• If employer already has a licence: Likely to be making greater use of it from January 2021. Good practice to Health check the licence to ensure immigration processes and procedures are sufficiently robust and licence holders are aware of their compliance duties and that they are adhering to them. They must do so to maintain their licence and avoid losing it as the UKVI do audit licence holders and with the increase in licence holders from January 2021, compliance audits are also likely to increase.
  • Right to work checks & prevention of illegal working: Right to work checks will continue the same way for EU nationals from January 2021 until June 2021, i.e. still check passport and EU ID card. It is not clear what will happen after this date.

    The UKVI link states employers should continue to check the same way until June 2021 before employment commences and if carried out properly, it will give a statutory excuse against potential illegal employment where checks were carried out according to the employer guidance linked below. Where a compliant right to work check is not carried out before the employment starts, employers can be subject to a civil penalty or criminal prosecution.

    Furthermore, the right to work check guidance at Annex B section 8 (page 37) in the link here confirms this. There is no requirement for retrospective checks to be undertaken on EU, EEA or Swiss nationals who were employed on or before 30 June 2021.

    The UKVI are not asking employers to check the status of EU nationals under the EUSS and there is a duty not to discriminate against EU nationals, therefore employers:

    • Cannot require they inform employer of EUSS application or outcome;
    • Cannot make offer of employment or continue employment depending of an application being made.
    Any communication to employees needs to keep this in mind and be sensitive and non-discriminatory.

New guidance on how to conduct right to work checks on EU, EEA or Swiss nationals after 30 June 2021 will be issued in advance of this date.

Related opinions

IR35 rules to be scrapped from April 2023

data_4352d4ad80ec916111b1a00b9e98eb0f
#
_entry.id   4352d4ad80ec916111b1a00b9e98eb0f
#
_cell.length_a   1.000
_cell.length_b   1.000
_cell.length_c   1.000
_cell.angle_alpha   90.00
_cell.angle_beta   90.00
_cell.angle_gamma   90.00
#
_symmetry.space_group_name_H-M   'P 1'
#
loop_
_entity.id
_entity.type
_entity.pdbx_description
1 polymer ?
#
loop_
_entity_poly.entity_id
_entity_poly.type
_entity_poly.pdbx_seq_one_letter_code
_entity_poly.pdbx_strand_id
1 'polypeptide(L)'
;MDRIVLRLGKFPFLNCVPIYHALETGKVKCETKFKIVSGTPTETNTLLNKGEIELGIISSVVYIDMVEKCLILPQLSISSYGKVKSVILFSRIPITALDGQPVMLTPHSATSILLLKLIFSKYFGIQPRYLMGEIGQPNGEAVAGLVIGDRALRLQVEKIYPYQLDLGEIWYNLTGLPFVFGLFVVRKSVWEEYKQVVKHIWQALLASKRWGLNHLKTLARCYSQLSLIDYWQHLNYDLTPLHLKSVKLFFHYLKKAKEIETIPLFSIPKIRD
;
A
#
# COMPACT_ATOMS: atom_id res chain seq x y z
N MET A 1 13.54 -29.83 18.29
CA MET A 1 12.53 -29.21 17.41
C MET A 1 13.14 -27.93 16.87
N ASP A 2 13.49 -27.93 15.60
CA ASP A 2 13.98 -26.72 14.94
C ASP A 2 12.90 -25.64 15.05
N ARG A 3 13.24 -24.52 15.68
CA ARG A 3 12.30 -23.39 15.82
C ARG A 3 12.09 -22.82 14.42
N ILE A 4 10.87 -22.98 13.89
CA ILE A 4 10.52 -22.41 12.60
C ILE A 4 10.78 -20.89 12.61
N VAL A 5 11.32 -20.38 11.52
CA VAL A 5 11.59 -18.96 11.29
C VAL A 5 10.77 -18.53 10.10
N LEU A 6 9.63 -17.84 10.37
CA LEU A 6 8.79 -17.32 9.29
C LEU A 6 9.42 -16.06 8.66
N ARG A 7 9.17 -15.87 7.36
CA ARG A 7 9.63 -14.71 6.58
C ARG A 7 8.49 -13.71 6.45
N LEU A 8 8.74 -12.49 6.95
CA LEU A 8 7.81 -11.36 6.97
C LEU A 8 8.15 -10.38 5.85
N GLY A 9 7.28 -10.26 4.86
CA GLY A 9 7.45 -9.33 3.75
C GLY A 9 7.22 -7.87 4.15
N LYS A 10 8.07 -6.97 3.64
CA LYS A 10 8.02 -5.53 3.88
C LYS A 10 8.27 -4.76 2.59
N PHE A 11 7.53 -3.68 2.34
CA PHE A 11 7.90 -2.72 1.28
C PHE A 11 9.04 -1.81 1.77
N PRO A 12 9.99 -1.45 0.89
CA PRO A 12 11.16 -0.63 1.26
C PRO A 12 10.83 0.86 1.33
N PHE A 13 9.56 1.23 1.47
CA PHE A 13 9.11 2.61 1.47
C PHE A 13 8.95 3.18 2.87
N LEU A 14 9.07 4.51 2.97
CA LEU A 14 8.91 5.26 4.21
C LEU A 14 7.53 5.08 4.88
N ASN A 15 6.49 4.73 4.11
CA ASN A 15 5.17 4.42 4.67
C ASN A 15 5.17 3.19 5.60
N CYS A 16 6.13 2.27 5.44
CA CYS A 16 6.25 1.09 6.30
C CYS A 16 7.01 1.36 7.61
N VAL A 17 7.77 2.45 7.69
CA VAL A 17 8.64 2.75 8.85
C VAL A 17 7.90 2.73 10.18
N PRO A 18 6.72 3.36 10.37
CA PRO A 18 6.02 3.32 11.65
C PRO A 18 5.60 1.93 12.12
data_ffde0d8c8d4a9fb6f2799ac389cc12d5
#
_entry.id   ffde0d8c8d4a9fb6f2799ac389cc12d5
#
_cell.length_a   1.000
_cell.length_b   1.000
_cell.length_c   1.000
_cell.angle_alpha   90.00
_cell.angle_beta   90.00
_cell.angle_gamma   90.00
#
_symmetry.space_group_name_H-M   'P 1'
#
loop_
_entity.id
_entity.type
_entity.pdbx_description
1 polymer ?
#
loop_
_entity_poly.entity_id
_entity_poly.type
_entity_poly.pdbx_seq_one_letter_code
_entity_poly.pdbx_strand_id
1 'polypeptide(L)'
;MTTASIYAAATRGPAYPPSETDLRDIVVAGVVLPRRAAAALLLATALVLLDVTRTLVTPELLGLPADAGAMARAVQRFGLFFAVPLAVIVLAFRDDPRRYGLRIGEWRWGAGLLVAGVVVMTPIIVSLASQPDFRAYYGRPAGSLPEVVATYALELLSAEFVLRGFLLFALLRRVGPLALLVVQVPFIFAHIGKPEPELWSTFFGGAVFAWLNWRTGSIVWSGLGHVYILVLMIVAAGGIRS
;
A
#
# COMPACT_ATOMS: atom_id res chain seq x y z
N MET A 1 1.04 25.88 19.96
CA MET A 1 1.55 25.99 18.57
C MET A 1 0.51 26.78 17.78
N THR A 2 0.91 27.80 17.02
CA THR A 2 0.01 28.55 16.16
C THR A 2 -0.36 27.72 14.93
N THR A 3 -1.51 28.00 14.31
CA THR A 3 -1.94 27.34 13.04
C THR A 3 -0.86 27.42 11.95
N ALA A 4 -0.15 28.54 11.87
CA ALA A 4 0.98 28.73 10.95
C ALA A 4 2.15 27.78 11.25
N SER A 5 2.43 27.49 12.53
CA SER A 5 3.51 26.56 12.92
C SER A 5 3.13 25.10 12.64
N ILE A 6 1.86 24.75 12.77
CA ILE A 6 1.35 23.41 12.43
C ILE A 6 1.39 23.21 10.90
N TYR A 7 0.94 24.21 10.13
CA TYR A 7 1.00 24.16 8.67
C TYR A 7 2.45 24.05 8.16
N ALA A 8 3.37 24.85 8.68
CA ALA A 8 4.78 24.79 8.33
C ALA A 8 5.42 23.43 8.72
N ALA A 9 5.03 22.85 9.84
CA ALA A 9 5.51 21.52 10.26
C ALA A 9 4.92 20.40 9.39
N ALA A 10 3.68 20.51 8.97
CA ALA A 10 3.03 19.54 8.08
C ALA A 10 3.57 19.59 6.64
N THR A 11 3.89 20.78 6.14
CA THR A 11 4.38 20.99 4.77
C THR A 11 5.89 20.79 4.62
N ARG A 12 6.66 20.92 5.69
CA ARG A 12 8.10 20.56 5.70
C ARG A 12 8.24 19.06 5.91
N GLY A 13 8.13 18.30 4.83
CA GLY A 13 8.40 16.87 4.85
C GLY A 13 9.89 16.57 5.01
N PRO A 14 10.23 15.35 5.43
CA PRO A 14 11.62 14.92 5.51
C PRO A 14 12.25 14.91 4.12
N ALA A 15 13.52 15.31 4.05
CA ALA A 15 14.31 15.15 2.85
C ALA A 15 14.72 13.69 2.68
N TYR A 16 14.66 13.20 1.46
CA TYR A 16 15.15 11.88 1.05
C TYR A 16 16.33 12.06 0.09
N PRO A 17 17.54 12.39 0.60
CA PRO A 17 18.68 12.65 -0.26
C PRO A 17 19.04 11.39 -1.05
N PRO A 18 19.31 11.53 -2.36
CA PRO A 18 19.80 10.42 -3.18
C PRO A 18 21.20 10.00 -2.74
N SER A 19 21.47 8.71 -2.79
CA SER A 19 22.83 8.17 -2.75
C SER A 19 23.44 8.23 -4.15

The Chancellor’s recent mini-budget provided a significant announcement for business as it was confirmed that the off-payroll working rules (known as “IR35”) put in place for public and private sector businesses from 2017 and 2021 will be scrapped from April 2023.

View blog

Revoking and reforming EU law

The Government has published the Retained EU Revocation and Reform Bill which, if passed, provides for the revocation of all “EU-derived subordinate legislation” (i.e. UK statutory instruments which were introduced to implement EU law) and retained direct EU legislation on 31 December 2023, unless legislation is specifically introduced to save them.

View blog

Gender equality

Randstad has published a report on gender equality in the workplace based upon survey responses from 6,000 workers within the construction, education, healthcare and technology sectors. Whilst legislation relating to sex discrimination has been around for over 45 years, nearly three quarters of female workers surveyed reported that they had either experienced or witnessed inappropriate behaviour or comments from male colleagues.

View blog

Unfavourable treatment

The Employment Appeal Tribunal’s recent decision in the case of Mr Michael Cowie & Others v Scottish Fire and Rescue Service provides a useful insight into favourable - or unfavourable - treatment in the context of discrimination claims.

View blog

Mailing list sign up

Select which mailings you would like to receive from us.

Sign up